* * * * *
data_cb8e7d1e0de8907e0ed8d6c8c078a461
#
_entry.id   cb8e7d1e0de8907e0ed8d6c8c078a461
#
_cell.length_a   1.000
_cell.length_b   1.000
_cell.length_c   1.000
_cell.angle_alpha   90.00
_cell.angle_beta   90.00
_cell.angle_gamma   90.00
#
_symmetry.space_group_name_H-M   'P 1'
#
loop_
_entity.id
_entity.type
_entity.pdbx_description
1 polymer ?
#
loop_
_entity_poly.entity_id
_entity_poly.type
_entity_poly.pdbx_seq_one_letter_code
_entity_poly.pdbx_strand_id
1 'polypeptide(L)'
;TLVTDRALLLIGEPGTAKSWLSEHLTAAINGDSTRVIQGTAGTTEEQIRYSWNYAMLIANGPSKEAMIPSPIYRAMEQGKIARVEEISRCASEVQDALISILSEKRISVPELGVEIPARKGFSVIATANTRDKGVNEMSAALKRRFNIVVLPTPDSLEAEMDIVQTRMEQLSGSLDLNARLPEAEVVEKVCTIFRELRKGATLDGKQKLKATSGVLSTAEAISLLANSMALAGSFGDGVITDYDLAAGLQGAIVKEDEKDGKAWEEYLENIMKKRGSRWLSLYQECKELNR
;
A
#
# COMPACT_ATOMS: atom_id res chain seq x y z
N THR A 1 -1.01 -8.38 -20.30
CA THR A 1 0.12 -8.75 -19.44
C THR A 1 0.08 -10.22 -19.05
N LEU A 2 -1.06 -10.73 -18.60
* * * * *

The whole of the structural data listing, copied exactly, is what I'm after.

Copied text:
data_cb8e7d1e0de8907e0ed8d6c8c078a461
#
_entry.id   cb8e7d1e0de8907e0ed8d6c8c078a461
#
_cell.length_a   1.000
_cell.length_b   1.000
_cell.length_c   1.000
_cell.angle_alpha   90.00
_cell.angle_beta   90.00
_cell.angle_gamma   90.00
#
_symmetry.space_group_name_H-M   'P 1'
#
loop_
_entity.id
_entity.type
_entity.pdbx_description
1 polymer ?
#
loop_
_entity_poly.entity_id
_entity_poly.type
_entity_poly.pdbx_seq_one_letter_code
_entity_poly.pdbx_strand_id
1 'polypeptide(L)'
;TLVTDRALLLIGEPGTAKSWLSEHLTAAINGDSTRVIQGTAGTTEEQIRYSWNYAMLIANGPSKEAMIPSPIYRAMEQGKIARVEEISRCASEVQDALISILSEKRISVPELGVEIPARKGFSVIATANTRDKGVNEMSAALKRRFNIVVLPTPDSLEAEMDIVQTRMEQLSGSLDLNARLPEAEVVEKVCTIFRELRKGATLDGKQKLKATSGVLSTAEAISLLANSMALAGSFGDGVITDYDLAAGLQGAIVKEDEKDGKAWEEYLENIMKKRGSRWLSLYQECKELNR
;
A
#
# COMPACT_ATOMS: atom_id res chain seq x y z
N THR A 1 -1.01 -8.38 -20.30
CA THR A 1 0.12 -8.75 -19.44
C THR A 1 0.08 -10.22 -19.05
N LEU A 2 -1.06 -10.73 -18.60